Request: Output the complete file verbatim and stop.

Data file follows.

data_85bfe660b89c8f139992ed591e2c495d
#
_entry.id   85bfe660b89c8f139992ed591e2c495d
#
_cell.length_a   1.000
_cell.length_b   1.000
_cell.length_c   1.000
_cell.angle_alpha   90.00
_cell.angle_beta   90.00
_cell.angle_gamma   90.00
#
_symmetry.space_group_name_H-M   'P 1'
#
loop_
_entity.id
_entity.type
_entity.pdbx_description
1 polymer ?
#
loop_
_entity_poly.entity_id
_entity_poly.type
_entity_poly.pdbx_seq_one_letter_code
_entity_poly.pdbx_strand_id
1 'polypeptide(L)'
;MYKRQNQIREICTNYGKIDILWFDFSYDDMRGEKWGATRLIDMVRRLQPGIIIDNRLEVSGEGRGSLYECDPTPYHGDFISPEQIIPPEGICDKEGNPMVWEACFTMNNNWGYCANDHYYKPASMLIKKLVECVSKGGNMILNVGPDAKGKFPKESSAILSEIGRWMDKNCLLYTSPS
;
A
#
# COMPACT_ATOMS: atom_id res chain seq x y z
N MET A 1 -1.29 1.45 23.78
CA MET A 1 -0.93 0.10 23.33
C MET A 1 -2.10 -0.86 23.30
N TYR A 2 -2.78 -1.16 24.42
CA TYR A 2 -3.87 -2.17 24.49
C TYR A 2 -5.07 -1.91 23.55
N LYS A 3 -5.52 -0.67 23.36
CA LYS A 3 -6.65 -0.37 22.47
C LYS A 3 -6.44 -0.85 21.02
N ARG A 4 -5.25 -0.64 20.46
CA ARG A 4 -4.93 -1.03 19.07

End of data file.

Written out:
data_85bfe660b89c8f139992ed591e2c495d
#
_entry.id   85bfe660b89c8f139992ed591e2c495d
#
_cell.length_a   1.000
_cell.length_b   1.000
_cell.length_c   1.000
_cell.angle_alpha   90.00
_cell.angle_beta   90.00
_cell.angle_gamma   90.00
#
_symmetry.space_group_name_H-M   'P 1'
#
loop_
_entity.id
_entity.type
_entity.pdbx_description
1 polymer ?
#
loop_
_entity_poly.entity_id
_entity_poly.type
_entity_poly.pdbx_seq_one_letter_code
_entity_poly.pdbx_strand_id
1 'polypeptide(L)'
;MYKRQNQIREICTNYGKIDILWFDFSYDDMRGEKWGATRLIDMVRRLQPGIIIDNRLEVSGEGRGSLYECDPTPYHGDFISPEQIIPPEGICDKEGNPMVWEACFTMNNNWGYCANDHYYKPASMLIKKLVECVSKGGNMILNVGPDAKGKFPKESSAILSEIGRWMDKNCLLYTSPS
;
A
#
# COMPACT_ATOMS: atom_id res chain seq x y z
N MET A 1 -1.29 1.45 23.78
CA MET A 1 -0.93 0.10 23.33
C MET A 1 -2.10 -0.86 23.30
N TYR A 2 -2.78 -1.16 24.42
CA TYR A 2 -3.87 -2.17 24.49
C TYR A 2 -5.07 -1.91 23.55
N LYS A 3 -5.52 -0.67 23.36
CA LYS A 3 -6.65 -0.37 22.47
C LYS A 3 -6.44 -0.85 21.02
N ARG A 4 -5.25 -0.64 20.46
CA ARG A 4 -4.93 -1.03 19.07